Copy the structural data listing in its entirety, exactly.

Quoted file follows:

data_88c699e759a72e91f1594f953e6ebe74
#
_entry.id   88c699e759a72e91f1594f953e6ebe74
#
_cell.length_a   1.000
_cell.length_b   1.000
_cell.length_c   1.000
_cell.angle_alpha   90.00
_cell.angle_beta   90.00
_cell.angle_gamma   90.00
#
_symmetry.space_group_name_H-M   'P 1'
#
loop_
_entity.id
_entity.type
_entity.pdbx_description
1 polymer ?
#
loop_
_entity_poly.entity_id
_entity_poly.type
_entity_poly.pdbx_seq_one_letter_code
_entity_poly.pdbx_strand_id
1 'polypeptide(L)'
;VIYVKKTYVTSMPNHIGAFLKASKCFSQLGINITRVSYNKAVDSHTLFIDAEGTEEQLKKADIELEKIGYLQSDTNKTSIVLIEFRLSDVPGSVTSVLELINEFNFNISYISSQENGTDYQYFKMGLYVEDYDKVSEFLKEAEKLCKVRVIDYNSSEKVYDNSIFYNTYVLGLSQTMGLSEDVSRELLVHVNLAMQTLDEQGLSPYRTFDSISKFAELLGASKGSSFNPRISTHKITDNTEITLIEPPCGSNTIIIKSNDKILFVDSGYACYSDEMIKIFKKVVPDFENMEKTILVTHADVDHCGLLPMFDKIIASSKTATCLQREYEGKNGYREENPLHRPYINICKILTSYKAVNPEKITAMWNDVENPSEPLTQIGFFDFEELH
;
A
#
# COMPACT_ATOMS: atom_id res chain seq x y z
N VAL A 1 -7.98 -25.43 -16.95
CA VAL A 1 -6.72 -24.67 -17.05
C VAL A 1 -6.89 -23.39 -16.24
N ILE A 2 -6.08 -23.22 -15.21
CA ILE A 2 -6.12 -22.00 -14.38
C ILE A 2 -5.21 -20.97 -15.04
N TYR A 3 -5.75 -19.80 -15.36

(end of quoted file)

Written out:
data_88c699e759a72e91f1594f953e6ebe74
#
_entry.id   88c699e759a72e91f1594f953e6ebe74
#
_cell.length_a   1.000
_cell.length_b   1.000
_cell.length_c   1.000
_cell.angle_alpha   90.00
_cell.angle_beta   90.00
_cell.angle_gamma   90.00
#
_symmetry.space_group_name_H-M   'P 1'
#
loop_
_entity.id
_entity.type
_entity.pdbx_description
1 polymer ?
#
loop_
_entity_poly.entity_id
_entity_poly.type
_entity_poly.pdbx_seq_one_letter_code
_entity_poly.pdbx_strand_id
1 'polypeptide(L)'
;VIYVKKTYVTSMPNHIGAFLKASKCFSQLGINITRVSYNKAVDSHTLFIDAEGTEEQLKKADIELEKIGYLQSDTNKTSIVLIEFRLSDVPGSVTSVLELINEFNFNISYISSQENGTDYQYFKMGLYVEDYDKVSEFLKEAEKLCKVRVIDYNSSEKVYDNSIFYNTYVLGLSQTMGLSEDVSRELLVHVNLAMQTLDEQGLSPYRTFDSISKFAELLGASKGSSFNPRISTHKITDNTEITLIEPPCGSNTIIIKSNDKILFVDSGYACYSDEMIKIFKKVVPDFENMEKTILVTHADVDHCGLLPMFDKIIASSKTATCLQREYEGKNGYREENPLHRPYINICKILTSYKAVNPEKITAMWNDVENPSEPLTQIGFFDFEELH
;
A
#
# COMPACT_ATOMS: atom_id res chain seq x y z
N VAL A 1 -7.98 -25.43 -16.95
CA VAL A 1 -6.72 -24.67 -17.05
C VAL A 1 -6.89 -23.39 -16.24
N ILE A 2 -6.08 -23.22 -15.21
CA ILE A 2 -6.12 -22.00 -14.38
C ILE A 2 -5.21 -20.97 -15.04
N TYR A 3 -5.75 -19.80 -15.36